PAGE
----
Water Moon

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In my fantasy world, the winter rains blend the sea and sky into billowing hues of blue and gray. They paint the islands with a steady brush of storms, drum cold fingers on diamond panes, and drip through the draped boughs of evergreen. The last mottled colors of autumn skitter away with the wind.

Villagers venture down puddled lanes, hooded cloaks clutched against the sheeting rain. In the gray twilit mists, roadside bramble twists black, brittle and forlorn, and the smoke of wood fires scents the air with memories of home. Inside, a warm hearth awaits them, a welcoming blaze of vermillion in the deepening dusk of the year.

The full Water Moon shows her face in tonight’s night sky. This will be a supermoon, larger than usual because it’s orbit is closer to Earth. If you have a clear sky, I hope you catch a glimpse of her magic.

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Excerpt from Eye of Fire, Dragon Soul Quartet

Her skirt in her fists, Meriel rushed up the stairs to the gallery that stretched across the cliff’s face in the Compassionates’ Hall, connecting the public and private quarters. Long ago craftsmen had carved the gallery into the ivory rock and framed thirteen stained glass windows with a view of the sea, one for each moon. The windows weren’t only exquisite in themselves, the glass perfectly cut in a myriad of colors, but when sunlight shone through them, the gallery’s back wall came alive, mottled in soft hues, subtly edged and blending like pebbles under water. The sun promised to peek from behind the cloud cover, and she wanted to see it.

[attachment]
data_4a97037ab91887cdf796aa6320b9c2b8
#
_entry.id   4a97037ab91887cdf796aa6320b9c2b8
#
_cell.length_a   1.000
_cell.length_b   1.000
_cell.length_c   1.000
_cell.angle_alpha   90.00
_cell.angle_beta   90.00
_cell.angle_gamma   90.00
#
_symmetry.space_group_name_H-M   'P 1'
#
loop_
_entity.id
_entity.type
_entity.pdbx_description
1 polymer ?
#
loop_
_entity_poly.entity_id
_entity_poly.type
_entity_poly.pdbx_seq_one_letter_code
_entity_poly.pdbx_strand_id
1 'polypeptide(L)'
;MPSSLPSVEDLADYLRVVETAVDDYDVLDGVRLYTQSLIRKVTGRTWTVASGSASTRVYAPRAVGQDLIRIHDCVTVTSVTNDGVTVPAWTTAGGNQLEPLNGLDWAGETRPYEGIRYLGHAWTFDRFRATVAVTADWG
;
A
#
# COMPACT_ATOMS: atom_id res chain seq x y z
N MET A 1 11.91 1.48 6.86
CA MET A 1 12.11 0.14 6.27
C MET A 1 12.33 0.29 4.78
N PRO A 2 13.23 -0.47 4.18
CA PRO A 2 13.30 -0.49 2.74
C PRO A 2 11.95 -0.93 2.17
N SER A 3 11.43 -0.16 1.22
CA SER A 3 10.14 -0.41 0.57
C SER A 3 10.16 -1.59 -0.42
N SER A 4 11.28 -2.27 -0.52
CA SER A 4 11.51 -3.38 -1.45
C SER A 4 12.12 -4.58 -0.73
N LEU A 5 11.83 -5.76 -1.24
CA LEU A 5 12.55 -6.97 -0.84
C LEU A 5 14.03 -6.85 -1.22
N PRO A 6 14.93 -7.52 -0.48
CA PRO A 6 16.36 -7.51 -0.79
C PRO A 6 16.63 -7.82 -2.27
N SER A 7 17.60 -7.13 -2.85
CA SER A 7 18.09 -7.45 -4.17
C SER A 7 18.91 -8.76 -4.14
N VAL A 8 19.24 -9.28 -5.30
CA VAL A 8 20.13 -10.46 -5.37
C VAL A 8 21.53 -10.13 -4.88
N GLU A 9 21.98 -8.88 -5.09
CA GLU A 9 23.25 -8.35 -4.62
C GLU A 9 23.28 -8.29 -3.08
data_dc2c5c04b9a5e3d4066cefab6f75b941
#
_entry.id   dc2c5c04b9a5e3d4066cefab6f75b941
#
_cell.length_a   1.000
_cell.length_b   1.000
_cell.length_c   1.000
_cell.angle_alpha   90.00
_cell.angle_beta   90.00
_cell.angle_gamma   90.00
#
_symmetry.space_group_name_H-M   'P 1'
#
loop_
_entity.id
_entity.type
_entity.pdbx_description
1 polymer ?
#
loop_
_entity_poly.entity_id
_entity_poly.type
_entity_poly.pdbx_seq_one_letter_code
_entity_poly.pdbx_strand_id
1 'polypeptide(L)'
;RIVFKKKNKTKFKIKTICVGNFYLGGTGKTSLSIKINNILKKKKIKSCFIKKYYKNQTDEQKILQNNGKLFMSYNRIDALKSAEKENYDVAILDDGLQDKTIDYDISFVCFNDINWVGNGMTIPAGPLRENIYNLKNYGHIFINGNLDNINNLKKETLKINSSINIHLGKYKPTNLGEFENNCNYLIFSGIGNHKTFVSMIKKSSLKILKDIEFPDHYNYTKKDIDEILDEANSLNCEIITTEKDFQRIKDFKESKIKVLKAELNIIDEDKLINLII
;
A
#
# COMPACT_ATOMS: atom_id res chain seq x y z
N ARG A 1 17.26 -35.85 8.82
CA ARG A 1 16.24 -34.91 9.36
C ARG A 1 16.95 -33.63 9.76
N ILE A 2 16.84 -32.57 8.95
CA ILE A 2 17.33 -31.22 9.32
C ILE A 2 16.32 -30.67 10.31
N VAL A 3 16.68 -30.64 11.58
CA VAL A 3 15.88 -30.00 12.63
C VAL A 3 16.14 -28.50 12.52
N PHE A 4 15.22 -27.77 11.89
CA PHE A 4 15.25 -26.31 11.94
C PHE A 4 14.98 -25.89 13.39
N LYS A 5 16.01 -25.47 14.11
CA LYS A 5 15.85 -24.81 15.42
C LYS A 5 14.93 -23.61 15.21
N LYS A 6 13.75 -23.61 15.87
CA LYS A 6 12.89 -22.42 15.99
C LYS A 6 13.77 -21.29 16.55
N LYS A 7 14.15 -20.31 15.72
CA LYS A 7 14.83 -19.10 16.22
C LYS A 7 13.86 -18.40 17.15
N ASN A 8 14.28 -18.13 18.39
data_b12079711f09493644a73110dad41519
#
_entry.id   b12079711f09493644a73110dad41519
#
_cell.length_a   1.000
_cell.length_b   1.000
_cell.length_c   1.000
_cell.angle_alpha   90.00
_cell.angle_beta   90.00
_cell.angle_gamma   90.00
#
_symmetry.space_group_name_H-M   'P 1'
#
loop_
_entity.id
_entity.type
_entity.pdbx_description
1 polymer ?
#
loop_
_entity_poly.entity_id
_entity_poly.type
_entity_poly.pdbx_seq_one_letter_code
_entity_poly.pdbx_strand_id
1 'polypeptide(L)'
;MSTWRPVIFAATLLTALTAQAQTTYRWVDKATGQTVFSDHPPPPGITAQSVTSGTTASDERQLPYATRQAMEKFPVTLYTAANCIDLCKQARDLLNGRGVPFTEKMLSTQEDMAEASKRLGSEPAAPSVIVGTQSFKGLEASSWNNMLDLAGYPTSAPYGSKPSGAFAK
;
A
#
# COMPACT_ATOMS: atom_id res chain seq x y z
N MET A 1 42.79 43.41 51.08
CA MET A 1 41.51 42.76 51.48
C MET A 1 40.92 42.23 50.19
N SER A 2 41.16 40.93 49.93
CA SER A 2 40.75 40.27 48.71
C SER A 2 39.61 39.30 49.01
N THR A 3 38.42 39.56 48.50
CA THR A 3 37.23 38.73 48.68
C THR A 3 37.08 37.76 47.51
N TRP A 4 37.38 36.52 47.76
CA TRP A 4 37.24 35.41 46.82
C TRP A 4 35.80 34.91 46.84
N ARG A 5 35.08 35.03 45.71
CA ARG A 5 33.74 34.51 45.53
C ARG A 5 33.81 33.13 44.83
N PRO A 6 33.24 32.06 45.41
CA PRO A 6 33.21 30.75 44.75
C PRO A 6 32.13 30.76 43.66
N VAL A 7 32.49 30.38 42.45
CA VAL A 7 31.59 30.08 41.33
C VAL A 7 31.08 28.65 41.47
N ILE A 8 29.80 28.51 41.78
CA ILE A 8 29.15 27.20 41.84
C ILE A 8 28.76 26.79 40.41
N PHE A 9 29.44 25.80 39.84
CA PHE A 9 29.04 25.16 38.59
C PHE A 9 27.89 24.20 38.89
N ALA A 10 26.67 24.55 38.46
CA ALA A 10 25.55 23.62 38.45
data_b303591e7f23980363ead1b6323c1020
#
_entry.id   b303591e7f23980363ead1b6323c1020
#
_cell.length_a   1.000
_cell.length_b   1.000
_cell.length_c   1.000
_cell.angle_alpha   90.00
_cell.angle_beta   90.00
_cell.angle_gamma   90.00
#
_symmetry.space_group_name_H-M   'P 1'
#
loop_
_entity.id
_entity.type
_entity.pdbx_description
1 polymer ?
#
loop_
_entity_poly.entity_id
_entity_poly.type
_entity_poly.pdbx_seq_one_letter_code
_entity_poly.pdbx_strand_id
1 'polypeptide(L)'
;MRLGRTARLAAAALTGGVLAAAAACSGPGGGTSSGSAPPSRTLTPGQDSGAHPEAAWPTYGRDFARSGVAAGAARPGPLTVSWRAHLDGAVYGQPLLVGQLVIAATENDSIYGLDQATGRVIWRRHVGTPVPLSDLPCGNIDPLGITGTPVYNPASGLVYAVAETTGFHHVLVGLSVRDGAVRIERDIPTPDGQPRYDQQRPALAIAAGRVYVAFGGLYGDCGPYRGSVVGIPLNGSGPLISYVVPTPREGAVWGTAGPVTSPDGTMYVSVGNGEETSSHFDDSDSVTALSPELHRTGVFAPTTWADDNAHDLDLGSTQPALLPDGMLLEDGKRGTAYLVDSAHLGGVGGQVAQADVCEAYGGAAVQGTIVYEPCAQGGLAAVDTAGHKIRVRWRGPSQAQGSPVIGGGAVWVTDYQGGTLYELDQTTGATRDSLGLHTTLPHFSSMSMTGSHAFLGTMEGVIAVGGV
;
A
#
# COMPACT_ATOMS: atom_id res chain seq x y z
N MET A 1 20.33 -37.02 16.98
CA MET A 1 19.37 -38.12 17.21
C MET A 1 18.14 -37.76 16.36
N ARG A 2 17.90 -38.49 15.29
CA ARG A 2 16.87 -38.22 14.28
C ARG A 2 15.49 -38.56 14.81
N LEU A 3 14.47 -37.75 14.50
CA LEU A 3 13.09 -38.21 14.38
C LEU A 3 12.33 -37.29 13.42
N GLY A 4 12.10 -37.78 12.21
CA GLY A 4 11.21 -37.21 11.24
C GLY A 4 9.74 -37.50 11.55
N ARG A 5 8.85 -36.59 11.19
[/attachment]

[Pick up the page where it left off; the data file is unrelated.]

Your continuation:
When she opened the door, the display dazzled her as it filled the air. Stepping into the color, her body became both a palette for the sun’s brush and a silhouetted shadow on the rock wall. She glided along the corridor, stopping at each window, noting the moon, the change of seasons in the hues, wondering at the artist whose work so sincerely and boldly reflected the complexity of creation.

“I never get tired of it,” Caron said.

As she turned, Meriel sought out his form in the liquid color. Her focus returned to the windows, and she continued down the gallery.

The tall man fell into step with her. “I especially like it during winter moons when the skies are brushed with gray.”

“Do you have time to talk?” Meriel touched his arm.

“I thought I already was.” He smiled.

“Yes, you were.” She let her hand drop. “Caron, I want to ask you about the dragons. Can we sit?” They moved to a stone bench bordering the rock wall.

“I don’t know very much about them, Meriel. In fact, you probably know more than I.”

“I told Gallard I would ask if anyone in the islands knows their nature, if anyone cares about what’s happening to them.”

The sun winked out behind scudding clouds, and the color vanished from the gallery, its windows still beautiful but flat and static. He rested his back on the wall and closed his eyes. With his hair newly shorn and beard tightly trimmed, the angles of his face lent him an appearance of weariness. “It seems I should know more than I do—a natural concern for the Compassionates, understanding and preventing cruelty. Why do I always feel I’m plodding uphill?”